George Hashiguchi is we suspect not a household name for our overseas readers. But to our mind, even though he’ll never get the love that someone like Hiroh Kikai enjoys, he’s one of the finest portrait photographers in Japan — a modern August Sander of Japan, if we may be so bold.
Seventeen (17歳), by George Hashiguchi
Pub. by Kadokawa Shoten, 1998
Original Cost: ¥2,800
Japan Exposures Price: ¥1,490 SOLD
George Hashiguchi’s portrait collections are so ubiquitous to the point where you may actually be inclined to think he was a hack, churning out book after book like he was a professional cat photographer. It must be said that Hashiguchi hasn’t necessarily helped himself in this regard, since most of his portrait projects — senior citizens, couples, fathers, workers, and 17-year olds like we have here — all follow roughly the same formula: a very specific group of people, full body portraits in black and white, an accompanying page of text featuring the same type of questionairre presentation (eg. the subject’s favorite music, what they ate for breakfast, how much their monthly allowance is) along with a paragraph or two of commentary from each subject. However, like more famous typologists, this standardization goes a long way toward highlighting the individual idiosyncracies of the subjects and countering what could be mistaken for homogeneity.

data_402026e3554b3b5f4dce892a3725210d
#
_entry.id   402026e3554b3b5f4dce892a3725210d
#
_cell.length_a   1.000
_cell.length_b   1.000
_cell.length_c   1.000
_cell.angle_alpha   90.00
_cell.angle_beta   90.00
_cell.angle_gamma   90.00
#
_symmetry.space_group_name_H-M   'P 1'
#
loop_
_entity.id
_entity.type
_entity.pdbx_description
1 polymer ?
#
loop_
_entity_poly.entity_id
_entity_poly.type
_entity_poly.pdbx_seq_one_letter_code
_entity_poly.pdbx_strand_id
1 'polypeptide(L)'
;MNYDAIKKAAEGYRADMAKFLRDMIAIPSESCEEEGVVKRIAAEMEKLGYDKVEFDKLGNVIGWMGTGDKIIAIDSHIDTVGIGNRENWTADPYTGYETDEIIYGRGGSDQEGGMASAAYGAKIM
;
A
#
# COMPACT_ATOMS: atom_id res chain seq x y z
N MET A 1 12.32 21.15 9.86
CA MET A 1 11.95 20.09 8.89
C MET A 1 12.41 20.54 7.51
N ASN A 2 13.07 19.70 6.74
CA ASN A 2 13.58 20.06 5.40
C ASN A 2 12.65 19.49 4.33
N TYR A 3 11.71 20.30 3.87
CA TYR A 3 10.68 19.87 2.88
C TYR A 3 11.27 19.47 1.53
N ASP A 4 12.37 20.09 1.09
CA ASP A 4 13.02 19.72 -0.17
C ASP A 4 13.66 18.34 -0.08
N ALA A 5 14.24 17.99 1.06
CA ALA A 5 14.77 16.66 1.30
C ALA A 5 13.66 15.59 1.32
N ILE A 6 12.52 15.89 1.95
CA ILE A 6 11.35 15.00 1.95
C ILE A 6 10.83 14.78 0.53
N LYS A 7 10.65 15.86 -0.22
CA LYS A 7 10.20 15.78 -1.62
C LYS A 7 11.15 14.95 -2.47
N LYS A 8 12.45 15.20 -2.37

Portraits done across Japan of 17-year olds, this is a republished version of Hashiguchi’s “Seventeen’s Map” which was published in 1988 (cue obligatory Parr/Badger reference — Volume 2, p. 300), with all the same portraits and text but different sequencing. Hashiguchi traveled throughout Japan with the very specific intention of taking portraits of people who were 17 years old at the time of shooting. According to Hashiguchi, he didn’t care who his models were, as long as they were 17. He also included in the book every single person he photographed, choosing not to edit out any of the subjects.
Hashiguchi (writing 20 years later) says, “These 17 year olds were all reall very different. These were ordinary high school students, and students whose hearts were engaged in activities outside school. There were 17-year olds who were already working, and those who were devoting themselves to art. All sharing this space of “Japan today,” all breathing the same air, these 17-year olds were yet so different, thinking such various thoughts.”
No problems at all, some minor sunning of dust cover and page edges is about all one can say bad about this copy. A good, used copy.
Well, the original 1988 publication can go anywhere from $200 to $750 depending on condition and whether it’s signed or not, no doubt because it was included in you-know-what.
Goes well with…
If you’re intrigued by this book, you might be interested in the other Hashiguchi books we have in the bookstore, including a completely new book on 17-year olds, 17: 2001-2006, which has the added benefit of accompanying English text.
If you’re interested in obtaining a reasonably-priced copy of the original 1988 “Seventeen’s Map”, please get in touch and we’ll see what we can do for you.
Hardcover. 22cm x 15cm. 1st edition, 1st printing (1998 version). 200 pages, approx. 95 b/w photos. Available here SOLD.